Effectiveness of supported employment for veterans with spinal cord injuries: results from a randomized multisite study.

Research paper by Lisa L Ottomanelli, Lance L LL Goetz, Alina A Suris, Charles C McGeough, Patricia L PL Sinnott, Rich R Toscano, Scott D SD Barnett, Daisha J DJ Cipher, Lisa M LM Lind, Thomas M TM Dixon, Sally Ann SA Holmes, Anthony J AJ Kerrigan, Florian P FP Thomas

Indexed on: 01 May '12Published on: 01 May '12Published in: Archives of Physical Medicine and Rehabilitation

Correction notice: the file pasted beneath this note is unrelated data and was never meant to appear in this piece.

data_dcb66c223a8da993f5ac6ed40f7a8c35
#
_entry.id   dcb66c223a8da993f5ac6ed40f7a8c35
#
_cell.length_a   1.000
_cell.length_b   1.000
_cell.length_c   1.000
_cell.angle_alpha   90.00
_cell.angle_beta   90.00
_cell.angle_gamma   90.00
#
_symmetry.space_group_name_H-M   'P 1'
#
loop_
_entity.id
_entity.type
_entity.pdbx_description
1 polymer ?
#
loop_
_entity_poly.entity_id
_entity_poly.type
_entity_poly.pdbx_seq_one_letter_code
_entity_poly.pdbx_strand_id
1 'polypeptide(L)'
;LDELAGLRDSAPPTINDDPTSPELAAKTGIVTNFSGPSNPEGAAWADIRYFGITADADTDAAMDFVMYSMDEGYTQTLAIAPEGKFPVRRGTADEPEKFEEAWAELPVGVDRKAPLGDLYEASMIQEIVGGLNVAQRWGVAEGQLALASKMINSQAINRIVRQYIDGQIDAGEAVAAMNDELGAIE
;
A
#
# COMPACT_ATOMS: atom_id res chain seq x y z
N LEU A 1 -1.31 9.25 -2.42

To examine whether supported employment (SE) is more effective than treatment as usual (TAU) in returning veterans to competitive employment after spinal cord injury (SCI).Prospective, randomized, controlled, multisite trial of SE versus TAU for vocational issues with 12 months of follow-up data.SCI centers in the Veterans Health Administration.Subjects (N=201) were enrolled and completed baseline interviews. In interventional sites, subjects were randomly assigned to the SE condition (n=81) or the TAU condition (treatment as usual-interventional site [TAU-IS], n=76). In observational sites where the SE program was not available, 44 subjects were enrolled in a nonrandomized TAU condition (treatment as usual-observational site [TAU-OS]).The intervention consisted of an SE vocational rehabilitation program called the Spinal Cord Injury Vocational Integration Program, which adhered as closely as possible to principles of SE as developed and described in the individual placement and support model of SE for persons with mental illness.The primary study outcome measurement was competitive employment in the community.Subjects in the SE group were 2.5 times more likely than the TAU-IS group and 11.4 times more likely than the TAU-OS group to obtain competitive employment.To the best of our knowledge, this is the first and only controlled study of a specific vocational rehabilitation program to report improved employment outcomes for persons with SCI. SE, a well-prescribed method of integrated vocational care, was superior to usual practices in improving employment outcomes for veterans with SCI.